Farmer Saves Entire Pig Species from Brink of Extinction

by Jonathan Howard

Farmers, man. They keep the world fed and moving and occasionally save a valued species of pig from extinction. Well, at least one farmer in Italy is able to claim he helped with that last part.

Francesco Borrello is a farmer that has had a lot of experience with pigs. On the island of Sicily, in southern Italy, the Nero Siciliano or Nebrodi black pig. This pig has a long and even ancient history in the region. It has been a staple but was almost wiped out in the late 1900s. Borrello was part of a group that was able to bring the pig back.

Now the Nebrodi black pig is cared for and being incorporated into farming. While the pig has run wild in the region for hundreds of years. Due to the issues they caused and their relatively small size, they were killed and almost made extinct at one point. However, Borrello saw the potential in this ancient breed.

“The breed lived essentially in the wild, among the forests of the remote Nebrodi mountains in Sicily, as it was considered inferior (too lean) and uneconomical compared to modern pork breeds. It used to be hunted alongside the wild boars which also populate the mountains,” Borrello said about the animals.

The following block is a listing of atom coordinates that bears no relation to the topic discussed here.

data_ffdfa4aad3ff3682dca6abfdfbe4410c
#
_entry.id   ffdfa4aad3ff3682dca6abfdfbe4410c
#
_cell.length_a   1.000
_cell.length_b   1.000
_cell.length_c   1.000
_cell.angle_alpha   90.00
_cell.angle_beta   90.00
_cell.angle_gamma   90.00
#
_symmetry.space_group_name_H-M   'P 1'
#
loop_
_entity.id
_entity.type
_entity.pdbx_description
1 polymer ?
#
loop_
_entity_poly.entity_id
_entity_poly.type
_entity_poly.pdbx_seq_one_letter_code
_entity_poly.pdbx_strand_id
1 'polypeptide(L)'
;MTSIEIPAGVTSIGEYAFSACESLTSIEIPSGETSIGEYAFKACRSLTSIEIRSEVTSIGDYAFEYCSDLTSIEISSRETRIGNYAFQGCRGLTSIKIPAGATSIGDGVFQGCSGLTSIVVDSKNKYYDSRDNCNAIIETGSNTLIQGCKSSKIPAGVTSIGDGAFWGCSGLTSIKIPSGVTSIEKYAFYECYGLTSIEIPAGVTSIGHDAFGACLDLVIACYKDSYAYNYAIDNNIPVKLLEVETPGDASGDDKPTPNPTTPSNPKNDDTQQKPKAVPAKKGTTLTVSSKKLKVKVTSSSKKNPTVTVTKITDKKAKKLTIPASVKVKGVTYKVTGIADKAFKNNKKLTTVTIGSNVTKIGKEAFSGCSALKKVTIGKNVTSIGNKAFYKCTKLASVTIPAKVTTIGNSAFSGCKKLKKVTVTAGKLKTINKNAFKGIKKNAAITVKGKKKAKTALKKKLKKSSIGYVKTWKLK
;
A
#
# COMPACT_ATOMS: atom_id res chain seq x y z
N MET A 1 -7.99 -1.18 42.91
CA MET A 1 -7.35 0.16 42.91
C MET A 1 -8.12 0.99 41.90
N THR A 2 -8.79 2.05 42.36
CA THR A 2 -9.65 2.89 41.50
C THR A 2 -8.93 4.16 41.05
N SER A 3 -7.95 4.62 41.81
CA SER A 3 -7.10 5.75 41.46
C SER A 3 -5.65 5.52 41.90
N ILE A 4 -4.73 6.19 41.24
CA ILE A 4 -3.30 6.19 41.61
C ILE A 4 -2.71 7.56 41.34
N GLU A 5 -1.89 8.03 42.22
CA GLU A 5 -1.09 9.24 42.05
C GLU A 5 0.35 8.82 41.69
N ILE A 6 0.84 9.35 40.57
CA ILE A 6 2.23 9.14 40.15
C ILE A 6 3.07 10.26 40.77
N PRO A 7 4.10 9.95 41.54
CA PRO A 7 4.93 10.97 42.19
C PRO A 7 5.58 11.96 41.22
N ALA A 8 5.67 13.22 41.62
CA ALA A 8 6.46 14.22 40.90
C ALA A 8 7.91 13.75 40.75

Now, Borrello has a large property where the farmer cares for these pigs and produces them for cooking and eating. His farm consists of thousands of acres of wild chestnut trees. The forests are where the pigs thrive, essentially in a free-range, wild situation.

Farmer Details How He Raises Endangered Pigs

It was back about 30 years ago when the farmer decided to get involved with the Nebrodi pigs. Small pigs aren’t exactly a booming market when there are so many large breeds. However, this old and historic breed is important to preserve. The region has had these animals for potentially thousands of years. Borrello is making sure to raise them the best way he can.

Since this breed has largely been wild for its entire existence, it is important to raise them in a way they feel comfortable. That means lots of land and lots of chestnuts. So, of course, that’s what the farmer has done. The pigs live in the forests, for the most part, even the so-called captive ones. Since they don’t do well in a traditional farm setting, Borrello has done the next best thing.

“Only during gestation and the first three months of the lives of the suckling newborns are they and the mother are given shelter and medical attention, before being released into the forests,” his company says. So, that means these are still by all means wild animals. The farmer has done an incredible job bringing this special species back from the brink.